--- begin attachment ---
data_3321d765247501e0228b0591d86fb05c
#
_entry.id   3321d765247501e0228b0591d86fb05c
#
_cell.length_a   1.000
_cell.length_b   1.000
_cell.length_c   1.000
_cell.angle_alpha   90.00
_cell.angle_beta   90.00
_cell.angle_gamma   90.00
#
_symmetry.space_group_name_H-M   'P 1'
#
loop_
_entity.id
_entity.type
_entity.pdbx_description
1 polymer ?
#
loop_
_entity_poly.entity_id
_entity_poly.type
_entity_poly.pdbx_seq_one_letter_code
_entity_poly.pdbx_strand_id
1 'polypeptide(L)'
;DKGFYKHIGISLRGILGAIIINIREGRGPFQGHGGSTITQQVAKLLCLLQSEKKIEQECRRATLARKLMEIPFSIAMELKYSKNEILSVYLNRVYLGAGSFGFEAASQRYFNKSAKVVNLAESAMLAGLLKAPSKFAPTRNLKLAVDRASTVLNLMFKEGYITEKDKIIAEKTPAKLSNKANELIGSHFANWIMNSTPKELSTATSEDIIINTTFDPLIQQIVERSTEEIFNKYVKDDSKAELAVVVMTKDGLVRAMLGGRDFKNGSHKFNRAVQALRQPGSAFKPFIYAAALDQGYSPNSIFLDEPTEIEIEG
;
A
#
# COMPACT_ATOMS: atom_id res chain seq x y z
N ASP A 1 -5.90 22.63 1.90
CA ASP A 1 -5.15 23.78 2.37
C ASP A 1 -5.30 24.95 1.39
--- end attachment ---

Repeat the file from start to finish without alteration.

data_3321d765247501e0228b0591d86fb05c
#
_entry.id   3321d765247501e0228b0591d86fb05c
#
_cell.length_a   1.000
_cell.length_b   1.000
_cell.length_c   1.000
_cell.angle_alpha   90.00
_cell.angle_beta   90.00
_cell.angle_gamma   90.00
#
_symmetry.space_group_name_H-M   'P 1'
#
loop_
_entity.id
_entity.type
_entity.pdbx_description
1 polymer ?
#
loop_
_entity_poly.entity_id
_entity_poly.type
_entity_poly.pdbx_seq_one_letter_code
_entity_poly.pdbx_strand_id
1 'polypeptide(L)'
;DKGFYKHIGISLRGILGAIIINIREGRGPFQGHGGSTITQQVAKLLCLLQSEKKIEQECRRATLARKLMEIPFSIAMELKYSKNEILSVYLNRVYLGAGSFGFEAASQRYFNKSAKVVNLAESAMLAGLLKAPSKFAPTRNLKLAVDRASTVLNLMFKEGYITEKDKIIAEKTPAKLSNKANELIGSHFANWIMNSTPKELSTATSEDIIINTTFDPLIQQIVERSTEEIFNKYVKDDSKAELAVVVMTKDGLVRAMLGGRDFKNGSHKFNRAVQALRQPGSAFKPFIYAAALDQGYSPNSIFLDEPTEIEIEG
;
A
#
# COMPACT_ATOMS: atom_id res chain seq x y z
N ASP A 1 -5.90 22.63 1.90
CA ASP A 1 -5.15 23.78 2.37
C ASP A 1 -5.30 24.95 1.39